We are used to the idea that carbs provide energy for exercise, so it is understandable that people are concerned about how to incorporate exercise with a low-carb diet like the ketogenic diet.
First – let’s go over how the body gets its energy while on the ketogenic diet.
Our bodies were designed to be fat burners. Our ancestors lived off meat and vegetables. There are carbs in vegetables, but in those times our ancestors weren’t eating enough carbs, that their bodies needed to learn how to use it for fuel. They were using the meat and fat for fuel.
Fast forward to today.
Carbohydrates are consumed in abundance. This abundance of carbs forced the body to start learning how to process it and use it for fuel.
Now, when you consume carbohydrates, your body converts those into glucose and uses that glucose as fuel. It is a very quick process. This is why, when you are feeling like you need a little energy, you can have a candy bar and feel perkier almost right away.
It is also why, in the afternoon, you tend to start feeling drowsy. Your body has used up its glucose reserves and you need to replenish them.
But why doesn’t your body just keep using fat, rather?
The simple answer, is Insulin
Insulin is a hormone. It is used to help the glucose in your bloodstream travel through, allowing your body to use it as energy.
It is the insulin that prevents the fat stores in your body from being released.
So when you have the insulin being produced to help transport the glucose, at the same time the fat stores are not being released. This is why your body can’t simply flip the ‘fat burning switch’ easily.
It is only when you reduce your carbs to a very low level, so that your glucose levels drop, that your body won’t be producing the same insulin as before. This then makes it easier for the fat cells to be released.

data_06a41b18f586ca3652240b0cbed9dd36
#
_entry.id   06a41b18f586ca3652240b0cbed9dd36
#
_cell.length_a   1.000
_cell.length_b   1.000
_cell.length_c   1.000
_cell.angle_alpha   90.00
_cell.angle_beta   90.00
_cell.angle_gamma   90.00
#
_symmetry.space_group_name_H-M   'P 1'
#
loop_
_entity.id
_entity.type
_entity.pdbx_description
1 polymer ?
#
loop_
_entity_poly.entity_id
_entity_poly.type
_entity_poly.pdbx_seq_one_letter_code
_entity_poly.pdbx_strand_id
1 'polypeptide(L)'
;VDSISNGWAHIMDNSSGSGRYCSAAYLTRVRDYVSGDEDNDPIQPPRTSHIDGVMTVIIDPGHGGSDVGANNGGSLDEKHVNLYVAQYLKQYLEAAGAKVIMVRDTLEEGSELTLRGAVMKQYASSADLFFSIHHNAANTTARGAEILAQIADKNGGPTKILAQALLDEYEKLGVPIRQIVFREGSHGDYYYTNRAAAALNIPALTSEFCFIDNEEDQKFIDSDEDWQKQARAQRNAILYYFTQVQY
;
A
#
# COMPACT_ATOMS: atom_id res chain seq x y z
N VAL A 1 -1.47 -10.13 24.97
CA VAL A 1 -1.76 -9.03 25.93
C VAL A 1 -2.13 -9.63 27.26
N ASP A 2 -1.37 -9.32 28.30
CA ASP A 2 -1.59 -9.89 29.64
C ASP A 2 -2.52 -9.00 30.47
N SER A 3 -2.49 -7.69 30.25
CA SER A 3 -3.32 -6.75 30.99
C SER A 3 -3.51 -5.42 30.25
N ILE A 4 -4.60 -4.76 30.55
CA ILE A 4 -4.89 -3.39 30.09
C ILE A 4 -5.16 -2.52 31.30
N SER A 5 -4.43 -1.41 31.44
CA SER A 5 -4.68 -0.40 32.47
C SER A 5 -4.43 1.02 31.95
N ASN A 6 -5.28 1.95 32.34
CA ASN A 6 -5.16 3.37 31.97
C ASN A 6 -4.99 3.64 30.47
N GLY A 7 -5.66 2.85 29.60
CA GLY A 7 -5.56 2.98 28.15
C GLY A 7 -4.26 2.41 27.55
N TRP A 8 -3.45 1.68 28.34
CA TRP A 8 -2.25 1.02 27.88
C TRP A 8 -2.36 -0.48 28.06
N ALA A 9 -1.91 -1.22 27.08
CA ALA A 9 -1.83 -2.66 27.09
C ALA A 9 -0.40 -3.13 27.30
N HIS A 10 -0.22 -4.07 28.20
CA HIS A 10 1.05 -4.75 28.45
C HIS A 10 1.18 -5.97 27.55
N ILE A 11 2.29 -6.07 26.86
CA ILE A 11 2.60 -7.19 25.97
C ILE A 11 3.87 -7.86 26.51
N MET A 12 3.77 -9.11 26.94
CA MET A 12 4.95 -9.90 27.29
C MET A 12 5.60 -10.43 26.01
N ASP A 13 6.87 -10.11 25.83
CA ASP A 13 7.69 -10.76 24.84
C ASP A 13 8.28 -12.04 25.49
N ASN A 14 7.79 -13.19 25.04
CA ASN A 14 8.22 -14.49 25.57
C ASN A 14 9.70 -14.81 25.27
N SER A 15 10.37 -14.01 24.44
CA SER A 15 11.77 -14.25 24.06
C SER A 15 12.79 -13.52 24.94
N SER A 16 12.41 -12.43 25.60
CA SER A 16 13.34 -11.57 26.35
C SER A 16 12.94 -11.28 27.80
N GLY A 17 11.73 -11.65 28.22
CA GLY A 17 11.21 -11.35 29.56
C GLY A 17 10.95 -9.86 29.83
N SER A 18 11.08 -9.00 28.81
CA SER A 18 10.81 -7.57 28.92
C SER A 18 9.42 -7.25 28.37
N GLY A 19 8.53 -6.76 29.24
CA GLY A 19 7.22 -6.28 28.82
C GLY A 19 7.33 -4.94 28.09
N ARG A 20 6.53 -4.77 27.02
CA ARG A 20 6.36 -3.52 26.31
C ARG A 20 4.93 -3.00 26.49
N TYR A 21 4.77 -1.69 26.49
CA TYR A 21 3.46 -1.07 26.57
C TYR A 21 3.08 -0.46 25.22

Ok, so now you know how your body uses fuel, but how does it relate to exercising on keto?
Different Types of Exercise
Aerobic – or cardio – exercise is anything that lasts longer than 3 minutes. Low intensity, steady-state cardio is ideal for the keto dieter, as it puts you in a fat burning state. However – high-intensity cardio will require carbohydrates (we will go into a bit more detail further down).
This is characterized by shorts burst of energy. Both sprinting and weightlifting is considered anaerobic activity. Glucose is needed for this type of exercise – which we will go into a bit more detail further down.
Yoga and other stretches fall under flexibility exercises. They are good for stretching your muscles, increasing your range of motion, and supporting the joints. Being flexible also means you will tend to recover quicker from injuries.
Core training and balancing exercises help strengthen your core, improve your posture, and strengthen muscles
As you have seen above, certain types of activities – high-intensity activities, specifically – will require glucose.
Glucose can be burned during aerobic (with oxygen) and anaerobic (without oxygen) activities. Ketones can only be burned during aerobic activity.
This means that purely anaerobic activities such as a 100 yard sprint, or olympic weightlifting, actually require glucose.
On the other hand, low intensity exercises like walking, jogging, cycling (if done at a low enough intensity), don’t specifically require glucose.
When you limit carbs you are depriving your muscles of the glucose it needs to fuel high-intensity activities. This means that a ketogenic diet can actually have a negative effect on your performance if you take part in high intensity activities such as
- Sprinting or swimming
- High Intensity Interval Training (HIIT)
- Sports that have minimal rest, such as soccer and rugby
And other high-intensity sports and activities.
So, if your exercise falls under low-intensity cardio, flexibility, or stability, then you can carry on with your keto diet as normal. If you are just about to start a ketogenic diet for the first time, be aware that your performance may be affected for the first 3-4 weeks. Take it a little easier and rather focus on getting your eating right, then you can resume your activities as normal.
However, if your exercise is anaerobic, or high-intensity cardio, then you will need to talk to your coach to be put on a alternative diet plan.